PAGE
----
Oil spill detection services based on satellite synthetic aperture radar (SAR) frequently detect oil slicks close to platforms due to legal releases of produced water. Separating these slicks from larger releases, e.g., due to accidental leakage is challenging. The aim of this work is to investigate the SAR characteristics of produced water, including the typical appearance in HH/VV data, possible variations with oil volume, and limitations on detectability. The study is based on dual-polarization TerraSAR-X data collected with constant imaging geometry over one platform in the North Sea. Despite the low oil content (volume percentage of 0.001%–0.002% in this data set), produced water is clearly detectable, with median damping ratios around 3–9 dB. Produced water is detected here in wind speeds of 2–12 m/s, with reduced detectability above ca 9 m/s. Hourly average release volumes with an oil component as low as 0.003 m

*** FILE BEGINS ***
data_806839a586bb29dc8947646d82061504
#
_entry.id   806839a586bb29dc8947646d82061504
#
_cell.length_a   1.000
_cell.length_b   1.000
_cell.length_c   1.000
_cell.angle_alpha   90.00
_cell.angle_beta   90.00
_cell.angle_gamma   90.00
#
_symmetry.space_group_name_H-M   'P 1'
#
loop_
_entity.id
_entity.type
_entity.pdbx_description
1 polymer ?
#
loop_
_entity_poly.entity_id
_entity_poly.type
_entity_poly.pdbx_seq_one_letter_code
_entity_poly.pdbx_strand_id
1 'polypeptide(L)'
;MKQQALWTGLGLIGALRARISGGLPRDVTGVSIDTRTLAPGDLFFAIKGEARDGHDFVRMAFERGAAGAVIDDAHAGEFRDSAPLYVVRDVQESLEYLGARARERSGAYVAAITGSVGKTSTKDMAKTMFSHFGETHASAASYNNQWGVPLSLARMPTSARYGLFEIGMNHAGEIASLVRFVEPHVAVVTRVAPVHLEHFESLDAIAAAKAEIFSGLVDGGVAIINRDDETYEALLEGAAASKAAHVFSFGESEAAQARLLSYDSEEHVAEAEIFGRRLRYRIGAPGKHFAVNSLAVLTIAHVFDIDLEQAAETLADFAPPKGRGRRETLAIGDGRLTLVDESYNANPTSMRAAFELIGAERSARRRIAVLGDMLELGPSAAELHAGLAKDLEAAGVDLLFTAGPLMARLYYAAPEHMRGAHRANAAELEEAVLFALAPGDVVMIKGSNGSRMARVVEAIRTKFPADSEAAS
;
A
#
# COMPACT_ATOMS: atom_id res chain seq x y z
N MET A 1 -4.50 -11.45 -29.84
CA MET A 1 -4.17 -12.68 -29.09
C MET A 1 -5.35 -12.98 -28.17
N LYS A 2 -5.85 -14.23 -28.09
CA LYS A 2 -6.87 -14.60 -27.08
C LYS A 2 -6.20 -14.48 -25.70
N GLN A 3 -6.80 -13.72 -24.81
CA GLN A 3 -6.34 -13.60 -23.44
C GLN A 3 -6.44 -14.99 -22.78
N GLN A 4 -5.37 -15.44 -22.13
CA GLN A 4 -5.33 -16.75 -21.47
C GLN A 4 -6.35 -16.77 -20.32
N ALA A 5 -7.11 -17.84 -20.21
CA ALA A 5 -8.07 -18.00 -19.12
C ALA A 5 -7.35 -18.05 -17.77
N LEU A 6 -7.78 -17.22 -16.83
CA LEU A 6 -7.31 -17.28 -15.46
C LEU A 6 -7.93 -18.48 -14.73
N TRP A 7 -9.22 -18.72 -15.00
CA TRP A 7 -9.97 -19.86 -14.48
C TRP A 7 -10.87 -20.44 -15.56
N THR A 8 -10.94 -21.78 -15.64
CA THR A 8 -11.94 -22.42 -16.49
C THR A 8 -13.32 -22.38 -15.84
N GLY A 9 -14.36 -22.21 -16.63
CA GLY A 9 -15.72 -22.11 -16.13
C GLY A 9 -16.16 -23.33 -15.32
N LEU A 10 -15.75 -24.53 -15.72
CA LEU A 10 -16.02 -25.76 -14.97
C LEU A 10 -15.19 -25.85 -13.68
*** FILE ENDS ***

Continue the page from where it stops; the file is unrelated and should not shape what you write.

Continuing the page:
are detected. The damping ratio, polarization difference, and co-polarization power ratio are investigated and show no clear correlation with released oil volume. However, some indications of trends such as increasing signal damping with oil volume should be further investigated when data over larger release volumes are available. When comparing the properties of the entire slick with the most recently released part, similar or slightly higher damping ratios were found in the full slick case.
This is an open access article distributed under the Creative Commons Attribution License
which permits unrestricted use, distribution, and reproduction in any medium, provided the original work is properly cited